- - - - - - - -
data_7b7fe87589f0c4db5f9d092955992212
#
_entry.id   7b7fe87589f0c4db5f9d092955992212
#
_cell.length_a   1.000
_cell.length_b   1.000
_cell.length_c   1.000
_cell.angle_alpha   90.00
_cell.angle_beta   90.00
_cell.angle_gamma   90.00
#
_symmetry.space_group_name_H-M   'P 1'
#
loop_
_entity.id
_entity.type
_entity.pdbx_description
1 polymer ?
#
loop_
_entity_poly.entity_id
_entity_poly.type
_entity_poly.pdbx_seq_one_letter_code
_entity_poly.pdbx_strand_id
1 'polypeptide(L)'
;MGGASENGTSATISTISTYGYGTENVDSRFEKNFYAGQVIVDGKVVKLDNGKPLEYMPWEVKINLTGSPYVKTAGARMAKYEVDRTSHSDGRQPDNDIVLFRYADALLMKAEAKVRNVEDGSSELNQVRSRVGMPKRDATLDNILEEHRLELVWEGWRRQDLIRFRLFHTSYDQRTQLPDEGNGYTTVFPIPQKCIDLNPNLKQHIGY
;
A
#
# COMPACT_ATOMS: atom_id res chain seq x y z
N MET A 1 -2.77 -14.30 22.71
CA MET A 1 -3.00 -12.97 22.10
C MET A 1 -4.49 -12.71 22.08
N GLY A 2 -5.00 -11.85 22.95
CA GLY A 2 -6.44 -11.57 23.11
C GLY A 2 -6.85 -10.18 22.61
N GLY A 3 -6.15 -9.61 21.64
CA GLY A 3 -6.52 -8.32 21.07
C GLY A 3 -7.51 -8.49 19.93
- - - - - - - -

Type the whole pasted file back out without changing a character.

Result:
data_7b7fe87589f0c4db5f9d092955992212
#
_entry.id   7b7fe87589f0c4db5f9d092955992212
#
_cell.length_a   1.000
_cell.length_b   1.000
_cell.length_c   1.000
_cell.angle_alpha   90.00
_cell.angle_beta   90.00
_cell.angle_gamma   90.00
#
_symmetry.space_group_name_H-M   'P 1'
#
loop_
_entity.id
_entity.type
_entity.pdbx_description
1 polymer ?
#
loop_
_entity_poly.entity_id
_entity_poly.type
_entity_poly.pdbx_seq_one_letter_code
_entity_poly.pdbx_strand_id
1 'polypeptide(L)'
;MGGASENGTSATISTISTYGYGTENVDSRFEKNFYAGQVIVDGKVVKLDNGKPLEYMPWEVKINLTGSPYVKTAGARMAKYEVDRTSHSDGRQPDNDIVLFRYADALLMKAEAKVRNVEDGSSELNQVRSRVGMPKRDATLDNILEEHRLELVWEGWRRQDLIRFRLFHTSYDQRTQLPDEGNGYTTVFPIPQKCIDLNPNLKQHIGY
;
A
#
# COMPACT_ATOMS: atom_id res chain seq x y z
N MET A 1 -2.77 -14.30 22.71
CA MET A 1 -3.00 -12.97 22.10
C MET A 1 -4.49 -12.71 22.08
N GLY A 2 -5.00 -11.85 22.95
CA GLY A 2 -6.44 -11.57 23.11
C GLY A 2 -6.85 -10.18 22.61
N GLY A 3 -6.15 -9.61 21.64
CA GLY A 3 -6.52 -8.32 21.07
C GLY A 3 -7.51 -8.49 19.93